This was now a string of almost eight straight days of doctor appointments in the city. At this point, we began struggling to get Elle in the car. Every time she sees Philadelphia now she associates it with doctors, needles, and pain. We were praying that this biopsy would tell us it was not this tumor that they kept saying sorry about. They put Elle under again, and the biopsy was performed. They said it went well, but it didn’t.

The biopsy confirmed it was cancerous and a stage 4 DIPG, a fast-growing, malignant tumor. We were devastated beyond what anyone could ever imagine. We pray that no one else ever has to hear those words. There is no cure for DIPG. It is a terminal illness, and the doctor told us she only has 6-18 months left to live depending on how radiation goes. We were completely heartbroken.

Since the biopsy, Elle has had some major side effects due to the biopsy. Her left side of the body has been extremely weakened. Her left eye has turned in toward her nose. She has little movement with her left arm/hand and a wobbly left leg. When she smiles the left side of her mouth does not go up. A once strong, independent 4-year-old now needs help with her daily activities. She wears two sets of glasses that were given to her by Dr. Menacker to help strengthen the eye muscles. Her spirits are great, but she gets a little frustrated at times due to her weaknesses.

In early July, we had a port surgically installed into Elle’s chest so her doctors can access it before her radiation begins. It was painful for her when she woke up after surgery. This was the first time we saw her in physical pain, and it absolutely broke our hearts. We struggled getting her back home, and they had to administer her with morphine.

On July 9, Elle began six straight weeks of radiation Monday through Friday with the weekends off. She has to be put to sleep every single day before treatment, which means she will need a COVID-19 test three times a week. She has already gone through two COVID-19 tests, and they are performed exactly as they would be on an adult.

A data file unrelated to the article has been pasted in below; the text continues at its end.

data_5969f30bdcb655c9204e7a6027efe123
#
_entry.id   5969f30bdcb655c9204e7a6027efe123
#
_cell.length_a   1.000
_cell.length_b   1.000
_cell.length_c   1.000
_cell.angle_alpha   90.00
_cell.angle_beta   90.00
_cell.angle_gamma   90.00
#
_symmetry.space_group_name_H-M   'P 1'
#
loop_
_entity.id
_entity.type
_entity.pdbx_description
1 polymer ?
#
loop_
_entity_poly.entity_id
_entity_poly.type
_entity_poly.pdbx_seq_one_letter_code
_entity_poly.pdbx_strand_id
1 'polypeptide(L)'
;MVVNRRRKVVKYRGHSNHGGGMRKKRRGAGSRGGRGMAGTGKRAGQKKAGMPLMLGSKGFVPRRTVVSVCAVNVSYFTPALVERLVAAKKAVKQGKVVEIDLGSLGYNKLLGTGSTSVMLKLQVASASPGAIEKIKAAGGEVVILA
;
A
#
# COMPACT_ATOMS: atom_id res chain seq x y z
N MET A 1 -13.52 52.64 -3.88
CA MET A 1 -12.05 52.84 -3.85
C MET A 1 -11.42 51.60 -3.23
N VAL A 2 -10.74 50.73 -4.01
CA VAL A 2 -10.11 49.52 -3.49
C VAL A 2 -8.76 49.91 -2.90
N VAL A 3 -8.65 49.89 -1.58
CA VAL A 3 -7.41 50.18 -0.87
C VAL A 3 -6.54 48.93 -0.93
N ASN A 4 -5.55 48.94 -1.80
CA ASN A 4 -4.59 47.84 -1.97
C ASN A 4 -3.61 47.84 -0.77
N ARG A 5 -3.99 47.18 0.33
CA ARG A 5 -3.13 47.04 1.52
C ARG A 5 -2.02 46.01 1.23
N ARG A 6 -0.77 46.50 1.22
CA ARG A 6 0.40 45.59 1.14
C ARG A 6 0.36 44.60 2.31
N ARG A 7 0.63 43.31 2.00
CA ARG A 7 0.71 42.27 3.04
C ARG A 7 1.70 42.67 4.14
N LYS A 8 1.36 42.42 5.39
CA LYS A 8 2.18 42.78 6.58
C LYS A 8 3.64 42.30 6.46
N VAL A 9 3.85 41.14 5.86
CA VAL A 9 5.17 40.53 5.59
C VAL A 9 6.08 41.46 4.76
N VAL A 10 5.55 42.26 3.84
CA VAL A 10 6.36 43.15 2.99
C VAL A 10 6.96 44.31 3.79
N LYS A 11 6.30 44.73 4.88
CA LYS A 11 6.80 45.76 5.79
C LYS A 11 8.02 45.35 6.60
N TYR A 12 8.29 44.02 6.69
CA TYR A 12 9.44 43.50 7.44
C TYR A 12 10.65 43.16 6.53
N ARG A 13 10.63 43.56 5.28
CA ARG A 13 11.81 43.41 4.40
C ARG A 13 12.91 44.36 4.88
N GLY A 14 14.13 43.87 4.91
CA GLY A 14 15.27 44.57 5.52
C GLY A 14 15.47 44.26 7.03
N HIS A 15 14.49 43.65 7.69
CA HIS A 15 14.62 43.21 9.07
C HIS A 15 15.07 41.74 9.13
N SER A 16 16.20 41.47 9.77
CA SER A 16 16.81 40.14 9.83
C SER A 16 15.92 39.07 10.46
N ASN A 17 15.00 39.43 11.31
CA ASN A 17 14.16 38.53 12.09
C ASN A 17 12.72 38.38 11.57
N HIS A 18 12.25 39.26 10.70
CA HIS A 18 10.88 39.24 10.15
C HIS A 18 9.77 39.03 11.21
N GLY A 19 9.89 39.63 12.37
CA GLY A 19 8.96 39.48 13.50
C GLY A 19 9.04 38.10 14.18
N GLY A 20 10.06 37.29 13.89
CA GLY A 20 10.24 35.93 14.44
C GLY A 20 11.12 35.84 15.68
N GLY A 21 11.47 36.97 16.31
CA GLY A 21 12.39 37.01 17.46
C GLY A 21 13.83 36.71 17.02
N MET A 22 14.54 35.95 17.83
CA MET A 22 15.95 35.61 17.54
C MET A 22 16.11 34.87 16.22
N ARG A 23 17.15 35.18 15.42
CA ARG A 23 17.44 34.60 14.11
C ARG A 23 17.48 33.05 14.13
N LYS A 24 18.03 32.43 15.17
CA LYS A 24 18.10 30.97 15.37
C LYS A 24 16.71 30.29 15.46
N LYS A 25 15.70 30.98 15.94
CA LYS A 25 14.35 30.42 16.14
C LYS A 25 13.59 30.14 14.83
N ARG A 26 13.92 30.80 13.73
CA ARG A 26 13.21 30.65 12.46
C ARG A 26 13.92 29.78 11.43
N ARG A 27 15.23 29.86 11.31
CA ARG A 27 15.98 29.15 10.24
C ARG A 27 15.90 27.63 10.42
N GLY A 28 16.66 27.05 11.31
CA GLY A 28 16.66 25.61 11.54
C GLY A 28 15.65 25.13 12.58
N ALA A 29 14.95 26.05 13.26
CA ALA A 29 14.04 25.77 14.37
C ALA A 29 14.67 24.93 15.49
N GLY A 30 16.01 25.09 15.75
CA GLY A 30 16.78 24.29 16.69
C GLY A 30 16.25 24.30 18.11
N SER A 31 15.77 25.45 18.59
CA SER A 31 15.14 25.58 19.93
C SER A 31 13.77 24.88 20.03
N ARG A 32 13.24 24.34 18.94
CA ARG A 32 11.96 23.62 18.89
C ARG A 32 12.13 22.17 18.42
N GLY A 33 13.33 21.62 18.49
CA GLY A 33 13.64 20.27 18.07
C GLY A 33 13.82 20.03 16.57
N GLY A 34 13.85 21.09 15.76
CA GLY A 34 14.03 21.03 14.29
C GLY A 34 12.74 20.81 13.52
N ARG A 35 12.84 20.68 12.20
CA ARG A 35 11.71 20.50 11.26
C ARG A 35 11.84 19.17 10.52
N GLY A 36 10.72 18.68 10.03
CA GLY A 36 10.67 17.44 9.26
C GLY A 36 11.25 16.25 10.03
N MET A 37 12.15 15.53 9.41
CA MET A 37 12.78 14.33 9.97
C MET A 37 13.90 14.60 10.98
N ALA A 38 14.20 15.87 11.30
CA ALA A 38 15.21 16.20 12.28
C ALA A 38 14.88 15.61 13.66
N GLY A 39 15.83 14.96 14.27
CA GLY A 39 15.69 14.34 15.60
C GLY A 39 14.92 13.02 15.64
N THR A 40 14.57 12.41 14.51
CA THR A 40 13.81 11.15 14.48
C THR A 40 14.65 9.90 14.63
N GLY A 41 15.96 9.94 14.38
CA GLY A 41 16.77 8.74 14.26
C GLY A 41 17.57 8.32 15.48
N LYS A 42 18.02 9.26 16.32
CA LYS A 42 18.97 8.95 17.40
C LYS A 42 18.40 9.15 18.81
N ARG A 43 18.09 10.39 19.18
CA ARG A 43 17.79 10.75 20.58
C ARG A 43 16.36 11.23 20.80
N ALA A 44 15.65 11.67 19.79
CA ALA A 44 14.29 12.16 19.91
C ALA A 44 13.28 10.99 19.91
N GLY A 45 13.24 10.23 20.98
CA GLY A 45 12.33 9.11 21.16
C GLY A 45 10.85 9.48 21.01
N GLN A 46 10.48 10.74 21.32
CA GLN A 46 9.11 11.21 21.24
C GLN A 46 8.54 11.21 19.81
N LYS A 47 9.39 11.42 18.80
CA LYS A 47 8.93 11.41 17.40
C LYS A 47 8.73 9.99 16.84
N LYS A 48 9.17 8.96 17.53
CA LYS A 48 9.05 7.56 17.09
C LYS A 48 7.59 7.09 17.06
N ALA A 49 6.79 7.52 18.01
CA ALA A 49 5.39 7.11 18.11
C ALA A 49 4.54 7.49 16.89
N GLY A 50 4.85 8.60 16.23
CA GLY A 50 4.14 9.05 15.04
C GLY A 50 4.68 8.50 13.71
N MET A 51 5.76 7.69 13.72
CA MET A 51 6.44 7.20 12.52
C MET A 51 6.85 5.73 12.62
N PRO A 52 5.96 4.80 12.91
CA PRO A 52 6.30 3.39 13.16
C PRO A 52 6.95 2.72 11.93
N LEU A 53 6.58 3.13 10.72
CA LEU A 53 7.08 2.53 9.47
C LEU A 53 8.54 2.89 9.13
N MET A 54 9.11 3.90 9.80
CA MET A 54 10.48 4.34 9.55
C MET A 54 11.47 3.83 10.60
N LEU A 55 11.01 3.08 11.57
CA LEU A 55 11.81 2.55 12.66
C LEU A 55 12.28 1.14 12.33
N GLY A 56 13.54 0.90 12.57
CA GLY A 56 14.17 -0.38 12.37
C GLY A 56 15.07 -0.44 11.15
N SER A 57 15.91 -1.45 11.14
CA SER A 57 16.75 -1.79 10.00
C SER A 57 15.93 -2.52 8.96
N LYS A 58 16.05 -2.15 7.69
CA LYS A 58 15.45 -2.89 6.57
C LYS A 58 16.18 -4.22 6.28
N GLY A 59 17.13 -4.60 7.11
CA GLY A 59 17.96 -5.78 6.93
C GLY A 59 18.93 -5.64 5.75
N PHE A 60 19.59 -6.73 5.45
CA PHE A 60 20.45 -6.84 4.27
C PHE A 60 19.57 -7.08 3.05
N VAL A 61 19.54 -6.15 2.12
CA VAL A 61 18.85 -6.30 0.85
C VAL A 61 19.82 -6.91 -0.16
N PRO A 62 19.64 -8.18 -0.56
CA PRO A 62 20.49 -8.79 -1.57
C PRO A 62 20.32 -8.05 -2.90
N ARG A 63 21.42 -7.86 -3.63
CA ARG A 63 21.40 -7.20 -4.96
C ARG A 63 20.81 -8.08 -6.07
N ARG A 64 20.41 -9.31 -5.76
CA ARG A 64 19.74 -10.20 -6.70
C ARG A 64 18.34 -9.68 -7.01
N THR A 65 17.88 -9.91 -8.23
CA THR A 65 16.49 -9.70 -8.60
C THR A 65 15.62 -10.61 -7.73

Her first day of radiation was a tough day for us, as she had a meltdown as soon as we got out of the car. As you can probably imagine, she struggles going into the buildings, and unfortunately due to COVID-19, they are only allowing one parent in at a time. This makes the process even harder for us to get through, as the other parent must wait in the car for hours. Elle chose Mommy to go in with her for the first time. They had to subdue Elle so that they could get her back for radiation because she was having a tough time calming down. It was the hardest thing to face as a father, letting go of your crying child and not being able to be there for her. Kristi is strong and was able to help her while in the office. I sat in the car thinking of her every minute. Hours felt like days. Wondering how she is doing. She woke up and asked where I was, and we were able to FaceTime each other.

We are currently on our second full week of radiation, and Elle is the strongest girl we know. This is an emotional roller coaster that I don’t even know how to describe. There are good days and tough days, but we know that keeping the faith will always help get you through it. There are days you feel like typing and sharing, and there are days you don’t. I don’t know how else to explain it other than you just get this feeling. I also understand that not everyone who may be going through this out there may be feeling that same feeling and that is OK. Elle is continuing her journey with strength, and we are thankful for some of those small successes along the way.

Written by Elle’s dad, Derek Caruso


What is DIPG?

DIPG is a devastating and aggressive brain tumor typically found in children.